An interesting study by Mitchel Lichtman (today) at The Hardball Times has the following conclusion:
[Jim Fregosi] is correct that relief pitchers who are worked hard during a season tend to see their ERA’s increase markedly (in our case, almost half a run), such an increase is fully expected due to two things – regression towards the mean and a “drop-out” or selective sampling effect, such that any pitcher who is allowed to pitch a subsequent year will have had a tendency to have gotten a little lucky in the current year, the same problematic phenomenon we see in aging studies. Finally, if there is a small “use-effect” such that relievers who are worked hard tend to suffer in subsequent seasons as compared to relievers who don’t throw as many innings, it is not evident from the data in this study.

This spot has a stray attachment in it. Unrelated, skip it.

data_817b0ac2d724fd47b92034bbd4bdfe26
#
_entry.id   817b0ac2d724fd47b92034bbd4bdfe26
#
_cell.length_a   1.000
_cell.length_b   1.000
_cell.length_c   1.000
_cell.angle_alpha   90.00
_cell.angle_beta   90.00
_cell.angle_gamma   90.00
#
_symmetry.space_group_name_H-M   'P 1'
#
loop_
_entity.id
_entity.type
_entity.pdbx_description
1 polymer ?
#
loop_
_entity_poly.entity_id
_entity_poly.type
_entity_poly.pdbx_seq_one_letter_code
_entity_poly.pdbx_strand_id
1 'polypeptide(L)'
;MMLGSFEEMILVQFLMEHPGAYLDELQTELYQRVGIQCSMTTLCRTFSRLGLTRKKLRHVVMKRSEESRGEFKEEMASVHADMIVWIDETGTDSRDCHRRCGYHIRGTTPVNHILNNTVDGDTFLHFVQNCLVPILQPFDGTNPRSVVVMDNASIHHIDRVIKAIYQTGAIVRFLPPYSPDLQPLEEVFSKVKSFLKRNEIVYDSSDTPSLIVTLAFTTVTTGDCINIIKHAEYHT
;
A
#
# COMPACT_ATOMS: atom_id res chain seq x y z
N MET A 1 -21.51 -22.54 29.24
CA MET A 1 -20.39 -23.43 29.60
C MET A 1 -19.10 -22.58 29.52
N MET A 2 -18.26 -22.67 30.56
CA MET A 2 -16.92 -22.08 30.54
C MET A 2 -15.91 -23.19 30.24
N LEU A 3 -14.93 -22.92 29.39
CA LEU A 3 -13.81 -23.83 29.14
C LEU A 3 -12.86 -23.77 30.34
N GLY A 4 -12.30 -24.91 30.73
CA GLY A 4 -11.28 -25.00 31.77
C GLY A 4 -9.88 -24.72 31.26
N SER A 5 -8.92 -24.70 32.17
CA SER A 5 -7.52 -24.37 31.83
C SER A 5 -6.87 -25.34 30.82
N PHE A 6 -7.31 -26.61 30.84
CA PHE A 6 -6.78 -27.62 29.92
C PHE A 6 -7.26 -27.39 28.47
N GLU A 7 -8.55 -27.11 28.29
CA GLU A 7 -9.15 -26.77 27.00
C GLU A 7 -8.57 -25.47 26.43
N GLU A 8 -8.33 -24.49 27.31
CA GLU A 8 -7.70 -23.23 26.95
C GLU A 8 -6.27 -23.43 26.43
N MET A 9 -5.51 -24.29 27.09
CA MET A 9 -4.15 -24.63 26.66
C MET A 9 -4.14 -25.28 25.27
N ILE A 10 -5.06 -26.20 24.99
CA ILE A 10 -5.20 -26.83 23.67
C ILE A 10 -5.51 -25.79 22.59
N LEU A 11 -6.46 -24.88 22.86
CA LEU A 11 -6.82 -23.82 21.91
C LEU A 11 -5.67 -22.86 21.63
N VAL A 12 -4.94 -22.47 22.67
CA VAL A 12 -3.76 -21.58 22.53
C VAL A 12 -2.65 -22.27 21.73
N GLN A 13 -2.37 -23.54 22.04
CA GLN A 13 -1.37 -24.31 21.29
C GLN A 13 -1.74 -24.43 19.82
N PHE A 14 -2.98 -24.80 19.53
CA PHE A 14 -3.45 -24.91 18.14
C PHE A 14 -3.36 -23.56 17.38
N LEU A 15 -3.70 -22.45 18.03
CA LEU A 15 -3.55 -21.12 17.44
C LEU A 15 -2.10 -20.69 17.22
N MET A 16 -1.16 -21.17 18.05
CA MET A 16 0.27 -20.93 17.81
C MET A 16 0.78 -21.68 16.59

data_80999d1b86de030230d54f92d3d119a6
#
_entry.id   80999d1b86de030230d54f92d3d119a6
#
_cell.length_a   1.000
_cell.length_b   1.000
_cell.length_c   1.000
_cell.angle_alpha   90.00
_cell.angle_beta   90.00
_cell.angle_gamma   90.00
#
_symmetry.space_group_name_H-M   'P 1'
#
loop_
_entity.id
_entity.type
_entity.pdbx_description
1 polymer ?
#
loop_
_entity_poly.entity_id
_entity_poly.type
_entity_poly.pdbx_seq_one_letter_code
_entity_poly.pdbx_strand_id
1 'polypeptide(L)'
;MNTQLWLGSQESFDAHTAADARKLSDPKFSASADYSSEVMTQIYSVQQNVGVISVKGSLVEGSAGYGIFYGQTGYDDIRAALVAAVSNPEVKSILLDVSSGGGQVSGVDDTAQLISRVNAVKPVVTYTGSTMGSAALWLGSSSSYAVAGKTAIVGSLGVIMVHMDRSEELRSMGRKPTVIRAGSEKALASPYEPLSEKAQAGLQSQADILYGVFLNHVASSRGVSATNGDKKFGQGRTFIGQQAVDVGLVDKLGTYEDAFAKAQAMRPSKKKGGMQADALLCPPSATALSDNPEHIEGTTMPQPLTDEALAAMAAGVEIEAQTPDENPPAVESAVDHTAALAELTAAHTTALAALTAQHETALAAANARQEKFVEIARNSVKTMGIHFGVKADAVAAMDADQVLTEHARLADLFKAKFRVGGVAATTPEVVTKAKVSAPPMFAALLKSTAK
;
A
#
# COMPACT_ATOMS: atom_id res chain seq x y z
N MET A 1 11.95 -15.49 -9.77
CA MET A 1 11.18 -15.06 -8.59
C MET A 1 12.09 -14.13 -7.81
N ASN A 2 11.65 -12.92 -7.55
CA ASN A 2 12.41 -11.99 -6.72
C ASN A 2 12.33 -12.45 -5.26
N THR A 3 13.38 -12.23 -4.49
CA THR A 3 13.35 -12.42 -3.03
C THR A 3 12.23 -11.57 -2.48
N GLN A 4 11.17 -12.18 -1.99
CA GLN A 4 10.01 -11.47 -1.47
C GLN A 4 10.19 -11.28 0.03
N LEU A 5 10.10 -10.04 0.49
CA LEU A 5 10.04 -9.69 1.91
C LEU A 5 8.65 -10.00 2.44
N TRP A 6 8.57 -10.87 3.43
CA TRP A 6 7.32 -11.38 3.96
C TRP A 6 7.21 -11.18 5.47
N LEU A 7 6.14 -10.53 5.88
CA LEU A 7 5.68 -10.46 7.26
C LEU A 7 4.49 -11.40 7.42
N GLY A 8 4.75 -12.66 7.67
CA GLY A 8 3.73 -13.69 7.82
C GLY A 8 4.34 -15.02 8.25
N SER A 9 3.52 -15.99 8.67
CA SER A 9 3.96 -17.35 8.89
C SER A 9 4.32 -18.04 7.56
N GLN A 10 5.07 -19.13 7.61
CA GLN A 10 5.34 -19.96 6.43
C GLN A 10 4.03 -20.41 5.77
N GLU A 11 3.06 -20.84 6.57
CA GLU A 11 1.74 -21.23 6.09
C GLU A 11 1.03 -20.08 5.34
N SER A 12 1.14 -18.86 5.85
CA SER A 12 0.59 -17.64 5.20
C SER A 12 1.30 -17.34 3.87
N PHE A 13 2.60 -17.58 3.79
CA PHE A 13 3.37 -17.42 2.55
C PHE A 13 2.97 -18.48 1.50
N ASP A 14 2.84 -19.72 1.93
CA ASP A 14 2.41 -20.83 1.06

This is an interesting update to a study that Cliff Corcoran did a few years ago at Bronx Banter where Cliff concluded:
[Steve Karsay] points to an ugly side of [Joe] Torre’s tenure as Yankee manager, one in which he attributes the failures of his overworked relievers to the pitcher themselves, rather than the unreasonable workloads with which he saddles them, and shuns them because of their resulting poor performance.
It has always been interesting to me that guys like Mike Stanton and Mariano Rivera survived Joe Torre’s handling whereas guys like Scott Proctor, Tanyon Sturtze, Paul Quantrill, etc. got cooked – or, at least we assume they were fried by Joe. Perhaps it all was maybe just a regression towards the mean – and Torre is not to blame for them?